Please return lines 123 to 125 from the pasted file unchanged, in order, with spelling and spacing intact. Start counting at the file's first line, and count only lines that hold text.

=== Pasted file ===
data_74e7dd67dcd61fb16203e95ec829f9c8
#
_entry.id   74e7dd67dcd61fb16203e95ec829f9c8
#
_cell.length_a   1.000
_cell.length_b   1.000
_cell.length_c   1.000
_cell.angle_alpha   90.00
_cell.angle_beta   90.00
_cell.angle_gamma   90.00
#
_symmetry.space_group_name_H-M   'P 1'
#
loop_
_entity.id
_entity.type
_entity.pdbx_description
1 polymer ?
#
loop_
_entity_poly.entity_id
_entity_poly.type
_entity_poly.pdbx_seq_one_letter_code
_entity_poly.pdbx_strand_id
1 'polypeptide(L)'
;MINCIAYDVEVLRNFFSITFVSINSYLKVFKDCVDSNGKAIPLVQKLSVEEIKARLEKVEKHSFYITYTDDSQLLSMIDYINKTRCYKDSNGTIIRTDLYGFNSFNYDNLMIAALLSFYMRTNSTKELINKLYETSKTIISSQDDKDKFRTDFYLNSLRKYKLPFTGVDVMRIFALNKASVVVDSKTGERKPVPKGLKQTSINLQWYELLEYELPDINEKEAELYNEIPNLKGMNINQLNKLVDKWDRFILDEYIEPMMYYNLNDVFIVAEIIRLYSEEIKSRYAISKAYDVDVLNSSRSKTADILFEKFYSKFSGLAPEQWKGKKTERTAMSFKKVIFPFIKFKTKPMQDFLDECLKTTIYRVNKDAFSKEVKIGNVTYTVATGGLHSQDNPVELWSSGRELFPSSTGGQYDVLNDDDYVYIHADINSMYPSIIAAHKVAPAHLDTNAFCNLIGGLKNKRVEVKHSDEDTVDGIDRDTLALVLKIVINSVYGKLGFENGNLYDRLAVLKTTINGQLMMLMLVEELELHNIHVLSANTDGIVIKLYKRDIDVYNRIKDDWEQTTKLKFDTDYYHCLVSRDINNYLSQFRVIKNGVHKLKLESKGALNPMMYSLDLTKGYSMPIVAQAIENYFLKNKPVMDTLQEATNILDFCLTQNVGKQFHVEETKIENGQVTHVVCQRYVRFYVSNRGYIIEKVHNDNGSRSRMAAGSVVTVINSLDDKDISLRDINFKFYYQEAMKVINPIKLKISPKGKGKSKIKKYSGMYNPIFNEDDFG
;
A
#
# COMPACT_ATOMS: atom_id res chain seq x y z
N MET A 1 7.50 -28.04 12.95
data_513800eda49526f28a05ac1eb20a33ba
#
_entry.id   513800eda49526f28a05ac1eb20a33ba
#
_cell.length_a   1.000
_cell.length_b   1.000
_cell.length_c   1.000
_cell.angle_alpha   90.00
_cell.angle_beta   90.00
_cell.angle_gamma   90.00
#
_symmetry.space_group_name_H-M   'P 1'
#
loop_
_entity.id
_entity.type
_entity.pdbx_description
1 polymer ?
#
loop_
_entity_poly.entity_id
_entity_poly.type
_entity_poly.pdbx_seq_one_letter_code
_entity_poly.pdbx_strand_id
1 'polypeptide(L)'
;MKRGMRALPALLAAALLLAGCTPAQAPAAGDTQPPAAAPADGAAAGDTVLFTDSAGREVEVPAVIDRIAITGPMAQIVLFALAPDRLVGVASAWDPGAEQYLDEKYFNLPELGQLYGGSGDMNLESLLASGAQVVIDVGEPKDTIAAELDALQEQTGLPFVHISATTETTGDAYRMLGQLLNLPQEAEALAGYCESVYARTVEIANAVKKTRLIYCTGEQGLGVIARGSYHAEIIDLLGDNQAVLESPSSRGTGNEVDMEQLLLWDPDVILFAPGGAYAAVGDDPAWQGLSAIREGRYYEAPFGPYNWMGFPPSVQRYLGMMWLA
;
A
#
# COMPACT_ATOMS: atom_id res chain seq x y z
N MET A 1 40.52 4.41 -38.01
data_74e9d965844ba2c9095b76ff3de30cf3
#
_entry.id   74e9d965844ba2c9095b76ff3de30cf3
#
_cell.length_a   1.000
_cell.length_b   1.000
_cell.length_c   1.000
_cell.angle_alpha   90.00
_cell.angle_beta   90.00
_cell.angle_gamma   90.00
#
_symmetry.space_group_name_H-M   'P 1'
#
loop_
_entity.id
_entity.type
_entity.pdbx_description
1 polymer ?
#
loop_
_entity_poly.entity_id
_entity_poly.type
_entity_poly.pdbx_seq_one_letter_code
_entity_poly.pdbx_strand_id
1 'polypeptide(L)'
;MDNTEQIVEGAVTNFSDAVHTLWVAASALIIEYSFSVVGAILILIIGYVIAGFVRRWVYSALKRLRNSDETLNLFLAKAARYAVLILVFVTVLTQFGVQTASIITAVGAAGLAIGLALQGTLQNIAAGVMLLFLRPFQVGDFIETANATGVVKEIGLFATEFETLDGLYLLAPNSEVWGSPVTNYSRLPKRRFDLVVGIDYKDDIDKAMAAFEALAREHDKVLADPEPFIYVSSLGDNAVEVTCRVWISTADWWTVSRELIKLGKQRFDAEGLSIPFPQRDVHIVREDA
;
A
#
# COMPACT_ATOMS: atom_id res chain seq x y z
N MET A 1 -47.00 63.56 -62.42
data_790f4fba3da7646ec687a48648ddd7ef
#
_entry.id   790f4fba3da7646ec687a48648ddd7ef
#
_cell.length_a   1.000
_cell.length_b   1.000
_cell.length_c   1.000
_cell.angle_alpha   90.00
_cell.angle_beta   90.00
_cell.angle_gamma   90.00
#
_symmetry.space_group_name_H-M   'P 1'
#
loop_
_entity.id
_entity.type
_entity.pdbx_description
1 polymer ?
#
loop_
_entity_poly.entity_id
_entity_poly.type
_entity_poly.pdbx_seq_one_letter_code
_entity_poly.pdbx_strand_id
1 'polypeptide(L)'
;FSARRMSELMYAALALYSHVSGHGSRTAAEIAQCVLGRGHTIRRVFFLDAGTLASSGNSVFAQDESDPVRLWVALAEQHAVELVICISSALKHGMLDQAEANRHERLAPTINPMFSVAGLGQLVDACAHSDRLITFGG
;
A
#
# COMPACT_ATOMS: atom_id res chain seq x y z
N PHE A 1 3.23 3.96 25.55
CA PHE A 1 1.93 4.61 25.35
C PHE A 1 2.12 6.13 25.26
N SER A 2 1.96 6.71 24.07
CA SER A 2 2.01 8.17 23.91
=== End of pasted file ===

# COMPACT_ATOMS: atom_id res chain seq x y z
N PHE A 1 3.23 3.96 25.55
CA PHE A 1 1.93 4.61 25.35